Shakespeare Firebird Spinning Combo Review

DISCLAIMER:  I have never received products or compensation from Shakespeare.  The combo you see here was paid for with my own hard earned dollars.

For my first review I wanted to talk about the piece of fishing equipment that I’ve had the longest. I can’t find the Firebird Spinning combo for sale online anymore but I have seen several Shakespeare spinning combos that seem to be of about the same size and price range so hopefully this will give an impression of these types of rods in general.

As I stated in my first post, I was out of the habit of fishing for quite a few years. During this time period I would usually only fish with my dad on or around Father’s day as a yearly tradition. About four or five years ago, I decided to buy a cheap rod of my own for these rare occasions. I stopped by Walmart and picked up the Firebird spinning combo for about $25. It has exceeded all expectations so far and has gone a long way in these past few years.

I believe the combo was meant to be marketed towards younger anglers as it is only 5’6″ long and is blue in color. I didn’t really care as to the color and length because I was planning on only using the rod once or twice a year to catch a few panfish at the time. I haven’t found the length to hinder my cast at all. I can still get a smallish jig out about 20 yards, which is all I really need since I fish from shore. If it’s really windy out or I need to add a little distance, I might put a splitshot or two on the line.

The Rod is Medium action with a very flexible tip (which I believe helps the distance of your cast by loading more energy into the lure, correct me if I’m wrong). I was brought up on heavier action rods meant to be able to handle the big catfish and carp that we sometimes catch on the Rock River, so Medium action is alot of fun for me, especially when I hook into a nice size bluegill or one of the couple bass I’ve caught on this combo. You can really feel the fish and on a day that I can’t get the bass to bite, a big bluegill smacking my beetlespin has turned a couple days of fishing around for me.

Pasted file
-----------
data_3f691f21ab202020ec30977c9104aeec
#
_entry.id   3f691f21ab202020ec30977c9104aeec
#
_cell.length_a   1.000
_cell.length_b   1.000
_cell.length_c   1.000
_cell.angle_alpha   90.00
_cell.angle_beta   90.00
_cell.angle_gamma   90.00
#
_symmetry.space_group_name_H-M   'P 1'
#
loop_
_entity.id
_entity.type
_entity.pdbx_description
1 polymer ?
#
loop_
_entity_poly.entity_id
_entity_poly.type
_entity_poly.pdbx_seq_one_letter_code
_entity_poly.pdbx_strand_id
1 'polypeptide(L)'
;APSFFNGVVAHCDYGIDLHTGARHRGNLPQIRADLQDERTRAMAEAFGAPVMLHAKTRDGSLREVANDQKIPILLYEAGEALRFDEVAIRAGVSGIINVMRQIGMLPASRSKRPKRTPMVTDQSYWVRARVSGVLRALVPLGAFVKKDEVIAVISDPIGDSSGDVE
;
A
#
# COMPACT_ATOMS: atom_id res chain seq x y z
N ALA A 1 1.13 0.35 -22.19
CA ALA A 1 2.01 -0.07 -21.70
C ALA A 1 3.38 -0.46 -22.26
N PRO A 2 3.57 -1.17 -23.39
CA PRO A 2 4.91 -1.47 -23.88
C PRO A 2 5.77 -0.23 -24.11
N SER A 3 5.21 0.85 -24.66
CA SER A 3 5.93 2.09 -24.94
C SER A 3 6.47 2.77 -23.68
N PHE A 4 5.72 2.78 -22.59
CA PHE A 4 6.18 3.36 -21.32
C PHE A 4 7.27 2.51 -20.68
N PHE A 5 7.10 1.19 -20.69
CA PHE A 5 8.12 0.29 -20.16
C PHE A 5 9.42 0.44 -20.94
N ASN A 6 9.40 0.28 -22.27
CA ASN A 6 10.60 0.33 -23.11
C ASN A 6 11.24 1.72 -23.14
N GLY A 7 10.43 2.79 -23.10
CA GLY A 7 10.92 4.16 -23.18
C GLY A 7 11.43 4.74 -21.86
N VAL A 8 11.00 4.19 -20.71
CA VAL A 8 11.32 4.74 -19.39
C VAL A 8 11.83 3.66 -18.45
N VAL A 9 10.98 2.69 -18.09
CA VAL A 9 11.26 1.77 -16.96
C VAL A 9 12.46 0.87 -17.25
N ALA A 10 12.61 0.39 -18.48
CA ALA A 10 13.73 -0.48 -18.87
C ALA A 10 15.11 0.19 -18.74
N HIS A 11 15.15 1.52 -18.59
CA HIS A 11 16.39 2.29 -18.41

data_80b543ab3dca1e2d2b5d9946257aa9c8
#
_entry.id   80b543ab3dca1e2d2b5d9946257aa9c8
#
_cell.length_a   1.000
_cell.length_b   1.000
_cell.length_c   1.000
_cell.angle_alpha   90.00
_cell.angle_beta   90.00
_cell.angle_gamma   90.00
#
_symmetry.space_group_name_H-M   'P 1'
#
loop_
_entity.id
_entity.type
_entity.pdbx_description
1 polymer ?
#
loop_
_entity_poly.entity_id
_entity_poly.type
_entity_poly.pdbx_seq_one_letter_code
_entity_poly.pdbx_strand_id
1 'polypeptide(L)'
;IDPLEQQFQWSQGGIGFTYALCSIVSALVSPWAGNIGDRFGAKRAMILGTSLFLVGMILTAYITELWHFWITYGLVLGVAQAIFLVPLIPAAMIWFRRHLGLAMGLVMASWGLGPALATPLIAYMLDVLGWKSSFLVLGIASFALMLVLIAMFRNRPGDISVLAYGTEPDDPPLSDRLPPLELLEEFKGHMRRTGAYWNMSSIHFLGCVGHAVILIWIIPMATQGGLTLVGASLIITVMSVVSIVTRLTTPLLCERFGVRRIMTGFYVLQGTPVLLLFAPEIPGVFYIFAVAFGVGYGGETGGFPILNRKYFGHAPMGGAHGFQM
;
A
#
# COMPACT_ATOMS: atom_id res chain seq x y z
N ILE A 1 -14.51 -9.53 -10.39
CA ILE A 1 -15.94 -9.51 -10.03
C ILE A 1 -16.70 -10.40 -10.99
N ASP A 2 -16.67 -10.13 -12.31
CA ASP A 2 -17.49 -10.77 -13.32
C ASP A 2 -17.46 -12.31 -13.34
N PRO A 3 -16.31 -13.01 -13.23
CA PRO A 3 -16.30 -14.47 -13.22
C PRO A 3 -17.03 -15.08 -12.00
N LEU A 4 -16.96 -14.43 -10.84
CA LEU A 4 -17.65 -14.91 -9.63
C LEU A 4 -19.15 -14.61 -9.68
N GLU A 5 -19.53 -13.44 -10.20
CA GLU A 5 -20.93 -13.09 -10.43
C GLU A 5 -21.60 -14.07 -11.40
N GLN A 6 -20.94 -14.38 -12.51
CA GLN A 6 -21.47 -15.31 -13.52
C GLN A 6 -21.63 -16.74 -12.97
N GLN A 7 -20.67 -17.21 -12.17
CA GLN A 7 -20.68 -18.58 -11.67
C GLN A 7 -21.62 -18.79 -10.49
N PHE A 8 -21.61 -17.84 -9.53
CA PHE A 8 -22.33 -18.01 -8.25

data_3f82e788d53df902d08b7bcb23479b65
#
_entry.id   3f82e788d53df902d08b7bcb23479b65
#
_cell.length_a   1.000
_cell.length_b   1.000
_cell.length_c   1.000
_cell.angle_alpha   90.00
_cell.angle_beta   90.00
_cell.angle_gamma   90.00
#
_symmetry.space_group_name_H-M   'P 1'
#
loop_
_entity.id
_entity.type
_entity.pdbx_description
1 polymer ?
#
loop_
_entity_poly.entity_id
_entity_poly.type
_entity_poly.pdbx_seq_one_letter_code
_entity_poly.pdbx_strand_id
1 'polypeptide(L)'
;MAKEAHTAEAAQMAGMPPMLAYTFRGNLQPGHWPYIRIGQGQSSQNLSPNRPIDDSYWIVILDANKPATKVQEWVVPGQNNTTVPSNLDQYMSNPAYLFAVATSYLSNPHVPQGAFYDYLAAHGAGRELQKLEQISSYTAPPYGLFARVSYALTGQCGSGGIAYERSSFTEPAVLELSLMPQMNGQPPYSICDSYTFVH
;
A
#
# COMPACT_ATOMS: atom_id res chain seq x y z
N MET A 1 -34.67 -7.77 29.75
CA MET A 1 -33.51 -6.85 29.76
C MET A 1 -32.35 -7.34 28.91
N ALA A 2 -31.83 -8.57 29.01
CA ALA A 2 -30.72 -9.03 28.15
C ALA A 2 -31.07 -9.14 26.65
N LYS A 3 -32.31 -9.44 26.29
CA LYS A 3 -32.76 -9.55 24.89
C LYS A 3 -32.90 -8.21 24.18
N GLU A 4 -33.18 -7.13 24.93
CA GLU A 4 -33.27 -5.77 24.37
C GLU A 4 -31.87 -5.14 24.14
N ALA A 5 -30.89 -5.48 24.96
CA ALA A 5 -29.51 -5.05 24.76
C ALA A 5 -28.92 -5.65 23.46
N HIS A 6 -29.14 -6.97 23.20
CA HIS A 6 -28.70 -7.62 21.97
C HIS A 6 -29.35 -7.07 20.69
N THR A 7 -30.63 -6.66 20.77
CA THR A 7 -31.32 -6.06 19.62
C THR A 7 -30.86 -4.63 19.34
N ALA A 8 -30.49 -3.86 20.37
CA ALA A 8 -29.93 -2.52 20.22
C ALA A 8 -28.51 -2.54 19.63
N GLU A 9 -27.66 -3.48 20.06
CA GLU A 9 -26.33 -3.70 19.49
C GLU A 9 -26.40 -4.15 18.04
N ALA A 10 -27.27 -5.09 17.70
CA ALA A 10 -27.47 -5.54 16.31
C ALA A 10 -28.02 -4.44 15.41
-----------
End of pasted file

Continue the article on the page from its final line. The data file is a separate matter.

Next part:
The reel has the ratio of 3:6:1 printed on it. I have no idea what that means. I’m guessing it’s not the best speed because I have to crank pretty quickly to keep a couple baits off the bottom. This isn’t really an issue other than maybe wearing out my arm after an hour or two of use. Thats what you get for a $25 combo I guess.

The one real complaint I have about the reel is the drag. I was taught to test a drag by holding the rod by the handle in one hand, grabbing the line in the other and pulling smoothly but strongly. It seems when I do this to ether come out way too easy or to come out in little spurts erratically. No matter how small of an adjustment I make, it seems to be one or the other. I can’t seem to find a nice smooth motion like I can with my recently purchased baitcaster or my fiance’s spincaster. (If anyone knows of a better way to set the drag, please let me know. That way seems kind of imprecise.) I usually set it on the side of more resistance and it’s usually not a problem but I’m thinking of using this combo more as I’m getting ready to try drop-shotting and using small jigs for bass and I’m a little worried about a nice sized bass snapping my line because of a faulty drag.

It came spooled with 8# test monofilament. It wasn’t clear what brand. The original line stayed on until this past week when I noticed it was holding a curl from the reel when it wasn’t taut. I took this as a sign to respool so I picked up some 6# test Stren mono. I’ll update with an edit if this makes any big difference in how it casts or fishes.